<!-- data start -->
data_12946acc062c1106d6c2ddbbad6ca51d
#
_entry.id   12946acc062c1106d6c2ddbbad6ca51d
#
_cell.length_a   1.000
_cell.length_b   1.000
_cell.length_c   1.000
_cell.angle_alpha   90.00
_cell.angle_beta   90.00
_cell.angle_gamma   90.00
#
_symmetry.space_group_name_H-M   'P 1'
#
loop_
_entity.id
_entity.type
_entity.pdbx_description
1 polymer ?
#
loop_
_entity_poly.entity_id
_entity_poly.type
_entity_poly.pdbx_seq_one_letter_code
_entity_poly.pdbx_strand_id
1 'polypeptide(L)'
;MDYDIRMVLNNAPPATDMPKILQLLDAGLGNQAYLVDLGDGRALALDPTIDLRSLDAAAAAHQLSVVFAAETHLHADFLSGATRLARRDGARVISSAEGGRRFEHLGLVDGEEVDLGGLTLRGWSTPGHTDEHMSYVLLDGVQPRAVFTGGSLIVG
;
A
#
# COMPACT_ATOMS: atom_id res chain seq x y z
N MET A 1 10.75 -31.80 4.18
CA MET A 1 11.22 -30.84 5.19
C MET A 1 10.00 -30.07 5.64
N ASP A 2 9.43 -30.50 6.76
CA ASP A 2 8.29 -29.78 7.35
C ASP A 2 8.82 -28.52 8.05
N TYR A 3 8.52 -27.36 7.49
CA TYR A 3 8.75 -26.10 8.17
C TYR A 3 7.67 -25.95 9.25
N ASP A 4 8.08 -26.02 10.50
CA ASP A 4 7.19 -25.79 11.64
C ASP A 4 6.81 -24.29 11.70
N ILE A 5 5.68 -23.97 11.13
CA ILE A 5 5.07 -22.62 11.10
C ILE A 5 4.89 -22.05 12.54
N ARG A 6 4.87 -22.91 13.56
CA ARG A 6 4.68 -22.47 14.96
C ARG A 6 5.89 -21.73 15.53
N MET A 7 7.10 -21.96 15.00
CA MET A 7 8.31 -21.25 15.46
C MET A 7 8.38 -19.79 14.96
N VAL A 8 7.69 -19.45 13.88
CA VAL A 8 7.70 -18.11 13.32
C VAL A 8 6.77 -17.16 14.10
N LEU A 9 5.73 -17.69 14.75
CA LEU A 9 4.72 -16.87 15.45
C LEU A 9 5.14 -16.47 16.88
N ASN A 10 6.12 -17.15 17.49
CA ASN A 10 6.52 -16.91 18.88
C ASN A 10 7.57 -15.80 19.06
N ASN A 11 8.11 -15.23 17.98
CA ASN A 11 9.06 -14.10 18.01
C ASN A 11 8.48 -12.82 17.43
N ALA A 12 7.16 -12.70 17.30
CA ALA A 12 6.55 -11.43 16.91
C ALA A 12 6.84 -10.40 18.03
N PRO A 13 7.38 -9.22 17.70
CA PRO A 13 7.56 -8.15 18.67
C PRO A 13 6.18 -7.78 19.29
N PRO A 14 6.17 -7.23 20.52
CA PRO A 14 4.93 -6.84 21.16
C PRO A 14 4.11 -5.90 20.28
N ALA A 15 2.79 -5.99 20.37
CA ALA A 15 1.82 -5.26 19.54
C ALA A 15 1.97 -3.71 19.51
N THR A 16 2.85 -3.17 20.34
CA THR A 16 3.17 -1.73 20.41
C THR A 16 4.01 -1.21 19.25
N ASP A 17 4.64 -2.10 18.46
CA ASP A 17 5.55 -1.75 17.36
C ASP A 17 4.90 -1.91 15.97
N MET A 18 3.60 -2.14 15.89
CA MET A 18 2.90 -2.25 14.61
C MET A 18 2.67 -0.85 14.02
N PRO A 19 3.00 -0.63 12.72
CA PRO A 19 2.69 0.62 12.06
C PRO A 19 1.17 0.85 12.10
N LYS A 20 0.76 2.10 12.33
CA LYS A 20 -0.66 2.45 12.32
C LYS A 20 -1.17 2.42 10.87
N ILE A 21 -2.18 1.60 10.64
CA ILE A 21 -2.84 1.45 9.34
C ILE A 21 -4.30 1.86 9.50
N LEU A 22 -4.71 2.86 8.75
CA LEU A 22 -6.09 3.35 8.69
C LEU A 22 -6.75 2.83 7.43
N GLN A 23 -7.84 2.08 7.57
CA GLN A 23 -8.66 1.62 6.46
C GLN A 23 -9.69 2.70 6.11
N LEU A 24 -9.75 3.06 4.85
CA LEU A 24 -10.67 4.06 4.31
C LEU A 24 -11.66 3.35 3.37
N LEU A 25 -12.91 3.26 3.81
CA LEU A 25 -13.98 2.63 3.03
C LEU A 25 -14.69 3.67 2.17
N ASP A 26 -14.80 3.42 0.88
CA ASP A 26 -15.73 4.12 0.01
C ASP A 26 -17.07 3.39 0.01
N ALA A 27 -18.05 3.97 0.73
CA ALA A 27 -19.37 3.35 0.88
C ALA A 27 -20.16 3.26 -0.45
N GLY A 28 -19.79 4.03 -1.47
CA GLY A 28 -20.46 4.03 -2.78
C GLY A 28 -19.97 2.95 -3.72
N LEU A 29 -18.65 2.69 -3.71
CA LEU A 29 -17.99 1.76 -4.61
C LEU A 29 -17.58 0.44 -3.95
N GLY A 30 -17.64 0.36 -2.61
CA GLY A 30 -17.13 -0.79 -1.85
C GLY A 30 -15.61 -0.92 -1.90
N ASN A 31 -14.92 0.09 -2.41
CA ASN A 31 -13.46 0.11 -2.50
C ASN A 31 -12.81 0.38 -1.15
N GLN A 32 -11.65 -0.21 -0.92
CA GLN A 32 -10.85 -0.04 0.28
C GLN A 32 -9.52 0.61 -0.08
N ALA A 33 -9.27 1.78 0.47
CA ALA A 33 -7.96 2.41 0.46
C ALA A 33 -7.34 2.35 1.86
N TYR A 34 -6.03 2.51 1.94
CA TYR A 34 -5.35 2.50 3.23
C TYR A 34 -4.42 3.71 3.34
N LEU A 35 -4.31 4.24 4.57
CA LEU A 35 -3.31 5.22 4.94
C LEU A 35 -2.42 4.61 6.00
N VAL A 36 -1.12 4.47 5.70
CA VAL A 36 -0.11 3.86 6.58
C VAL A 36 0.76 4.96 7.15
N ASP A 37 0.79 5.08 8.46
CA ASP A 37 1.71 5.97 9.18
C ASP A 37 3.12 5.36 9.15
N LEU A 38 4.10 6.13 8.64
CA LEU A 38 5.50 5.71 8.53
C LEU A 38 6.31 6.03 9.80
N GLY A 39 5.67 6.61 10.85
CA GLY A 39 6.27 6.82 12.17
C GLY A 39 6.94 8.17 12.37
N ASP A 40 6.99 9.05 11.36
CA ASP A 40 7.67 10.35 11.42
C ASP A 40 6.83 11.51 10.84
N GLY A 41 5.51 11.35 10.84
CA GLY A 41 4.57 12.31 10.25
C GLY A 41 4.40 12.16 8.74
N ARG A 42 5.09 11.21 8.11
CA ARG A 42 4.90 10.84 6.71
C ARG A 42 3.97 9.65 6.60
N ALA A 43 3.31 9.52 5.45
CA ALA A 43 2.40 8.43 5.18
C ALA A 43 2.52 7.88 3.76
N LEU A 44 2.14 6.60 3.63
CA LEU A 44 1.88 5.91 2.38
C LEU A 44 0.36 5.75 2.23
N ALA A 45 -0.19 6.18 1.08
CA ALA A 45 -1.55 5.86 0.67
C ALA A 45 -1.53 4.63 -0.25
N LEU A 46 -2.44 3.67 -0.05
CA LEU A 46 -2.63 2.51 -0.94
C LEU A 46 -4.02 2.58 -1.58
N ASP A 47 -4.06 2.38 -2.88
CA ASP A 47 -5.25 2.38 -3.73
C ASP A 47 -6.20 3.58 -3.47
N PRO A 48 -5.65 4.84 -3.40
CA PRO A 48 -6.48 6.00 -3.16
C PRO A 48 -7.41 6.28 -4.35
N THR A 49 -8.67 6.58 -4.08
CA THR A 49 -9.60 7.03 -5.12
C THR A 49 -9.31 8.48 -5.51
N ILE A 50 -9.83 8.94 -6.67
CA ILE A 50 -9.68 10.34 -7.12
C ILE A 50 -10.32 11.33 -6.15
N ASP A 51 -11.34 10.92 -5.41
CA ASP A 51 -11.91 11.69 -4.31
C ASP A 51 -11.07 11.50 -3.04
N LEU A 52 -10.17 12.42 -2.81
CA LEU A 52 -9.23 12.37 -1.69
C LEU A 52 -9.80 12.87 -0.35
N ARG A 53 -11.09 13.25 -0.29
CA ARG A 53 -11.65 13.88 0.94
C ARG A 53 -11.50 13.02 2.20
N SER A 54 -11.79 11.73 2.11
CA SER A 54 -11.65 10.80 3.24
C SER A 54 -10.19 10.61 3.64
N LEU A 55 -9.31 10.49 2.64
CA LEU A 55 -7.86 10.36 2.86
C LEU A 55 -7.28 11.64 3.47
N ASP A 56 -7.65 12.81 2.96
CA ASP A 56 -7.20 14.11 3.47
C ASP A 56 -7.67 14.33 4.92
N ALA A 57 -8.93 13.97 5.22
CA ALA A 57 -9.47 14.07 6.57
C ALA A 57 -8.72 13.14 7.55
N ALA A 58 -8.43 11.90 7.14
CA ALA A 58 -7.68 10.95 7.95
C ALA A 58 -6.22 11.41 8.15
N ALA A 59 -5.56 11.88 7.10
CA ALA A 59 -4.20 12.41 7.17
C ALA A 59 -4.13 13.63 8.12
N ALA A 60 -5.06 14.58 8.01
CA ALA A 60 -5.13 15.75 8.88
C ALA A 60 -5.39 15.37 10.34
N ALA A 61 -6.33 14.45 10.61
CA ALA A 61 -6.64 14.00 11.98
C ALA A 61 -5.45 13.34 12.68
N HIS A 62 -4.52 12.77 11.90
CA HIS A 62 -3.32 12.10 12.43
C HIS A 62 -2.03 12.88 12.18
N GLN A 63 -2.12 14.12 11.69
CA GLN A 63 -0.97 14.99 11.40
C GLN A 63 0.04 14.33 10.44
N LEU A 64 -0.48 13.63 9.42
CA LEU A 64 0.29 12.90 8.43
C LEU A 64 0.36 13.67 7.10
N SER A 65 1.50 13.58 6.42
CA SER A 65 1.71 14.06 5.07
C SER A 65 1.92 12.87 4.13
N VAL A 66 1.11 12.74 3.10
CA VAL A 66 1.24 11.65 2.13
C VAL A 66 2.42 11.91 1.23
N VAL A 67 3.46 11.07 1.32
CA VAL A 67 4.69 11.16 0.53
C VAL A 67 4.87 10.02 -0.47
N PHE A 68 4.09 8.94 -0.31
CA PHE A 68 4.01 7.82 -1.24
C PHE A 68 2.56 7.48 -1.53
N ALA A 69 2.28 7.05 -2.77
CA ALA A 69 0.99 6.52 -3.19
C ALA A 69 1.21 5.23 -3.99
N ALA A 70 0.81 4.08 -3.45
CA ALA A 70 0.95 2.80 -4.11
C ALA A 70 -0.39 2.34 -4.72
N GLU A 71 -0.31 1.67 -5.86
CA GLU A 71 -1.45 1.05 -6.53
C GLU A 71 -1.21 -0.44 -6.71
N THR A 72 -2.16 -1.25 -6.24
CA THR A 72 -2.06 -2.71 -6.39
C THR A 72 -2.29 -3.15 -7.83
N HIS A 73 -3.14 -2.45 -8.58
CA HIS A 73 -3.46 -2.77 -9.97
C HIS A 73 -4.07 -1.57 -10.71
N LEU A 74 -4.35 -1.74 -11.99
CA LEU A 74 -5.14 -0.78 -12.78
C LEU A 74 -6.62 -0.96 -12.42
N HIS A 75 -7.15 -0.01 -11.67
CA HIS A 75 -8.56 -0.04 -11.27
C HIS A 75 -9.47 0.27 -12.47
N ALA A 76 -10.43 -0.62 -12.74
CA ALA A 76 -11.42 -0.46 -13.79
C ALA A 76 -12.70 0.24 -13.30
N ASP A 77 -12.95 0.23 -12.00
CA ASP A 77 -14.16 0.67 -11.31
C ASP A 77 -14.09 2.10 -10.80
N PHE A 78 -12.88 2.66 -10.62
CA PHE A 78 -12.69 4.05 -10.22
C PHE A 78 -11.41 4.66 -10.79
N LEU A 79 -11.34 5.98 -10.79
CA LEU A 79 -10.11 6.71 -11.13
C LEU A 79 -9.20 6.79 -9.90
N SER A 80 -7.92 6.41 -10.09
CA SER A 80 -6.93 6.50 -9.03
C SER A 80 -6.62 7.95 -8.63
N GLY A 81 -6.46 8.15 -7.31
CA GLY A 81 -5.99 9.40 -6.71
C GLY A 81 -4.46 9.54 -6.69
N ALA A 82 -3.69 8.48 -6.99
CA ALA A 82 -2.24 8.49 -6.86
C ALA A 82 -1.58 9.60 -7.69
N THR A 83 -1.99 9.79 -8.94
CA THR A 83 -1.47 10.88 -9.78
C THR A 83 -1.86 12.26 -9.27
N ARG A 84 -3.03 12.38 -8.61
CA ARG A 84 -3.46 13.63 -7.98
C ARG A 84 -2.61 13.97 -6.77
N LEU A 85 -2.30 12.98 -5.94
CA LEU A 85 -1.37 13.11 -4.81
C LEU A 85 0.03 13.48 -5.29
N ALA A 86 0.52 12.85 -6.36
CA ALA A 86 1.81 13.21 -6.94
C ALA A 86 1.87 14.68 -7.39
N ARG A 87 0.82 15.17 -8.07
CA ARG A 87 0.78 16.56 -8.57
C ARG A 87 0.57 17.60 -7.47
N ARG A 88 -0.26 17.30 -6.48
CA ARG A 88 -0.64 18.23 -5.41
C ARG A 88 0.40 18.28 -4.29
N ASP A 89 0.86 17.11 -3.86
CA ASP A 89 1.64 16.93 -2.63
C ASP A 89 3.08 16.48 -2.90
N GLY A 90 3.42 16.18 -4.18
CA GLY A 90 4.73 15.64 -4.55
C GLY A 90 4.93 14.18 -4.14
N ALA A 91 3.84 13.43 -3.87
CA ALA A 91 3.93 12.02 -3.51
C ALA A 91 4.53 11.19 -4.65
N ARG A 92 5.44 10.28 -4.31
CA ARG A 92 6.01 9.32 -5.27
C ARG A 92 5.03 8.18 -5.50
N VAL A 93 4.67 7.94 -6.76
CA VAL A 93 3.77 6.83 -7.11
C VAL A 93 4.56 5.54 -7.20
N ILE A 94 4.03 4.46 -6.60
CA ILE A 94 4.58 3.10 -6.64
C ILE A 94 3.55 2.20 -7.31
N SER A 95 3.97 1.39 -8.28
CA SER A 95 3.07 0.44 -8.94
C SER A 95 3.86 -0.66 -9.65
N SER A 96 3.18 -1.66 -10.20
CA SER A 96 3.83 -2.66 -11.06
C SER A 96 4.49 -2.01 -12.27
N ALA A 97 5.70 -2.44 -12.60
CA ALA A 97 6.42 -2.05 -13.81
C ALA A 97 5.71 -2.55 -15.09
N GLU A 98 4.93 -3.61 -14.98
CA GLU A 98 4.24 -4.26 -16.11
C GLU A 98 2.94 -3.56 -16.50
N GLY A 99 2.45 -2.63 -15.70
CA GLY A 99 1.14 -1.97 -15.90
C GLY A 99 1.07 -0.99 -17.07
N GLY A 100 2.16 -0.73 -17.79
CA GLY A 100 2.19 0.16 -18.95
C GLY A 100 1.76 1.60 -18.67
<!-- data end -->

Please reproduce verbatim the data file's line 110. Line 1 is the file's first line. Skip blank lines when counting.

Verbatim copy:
CA ALA A 27 -19.37 3.35 0.88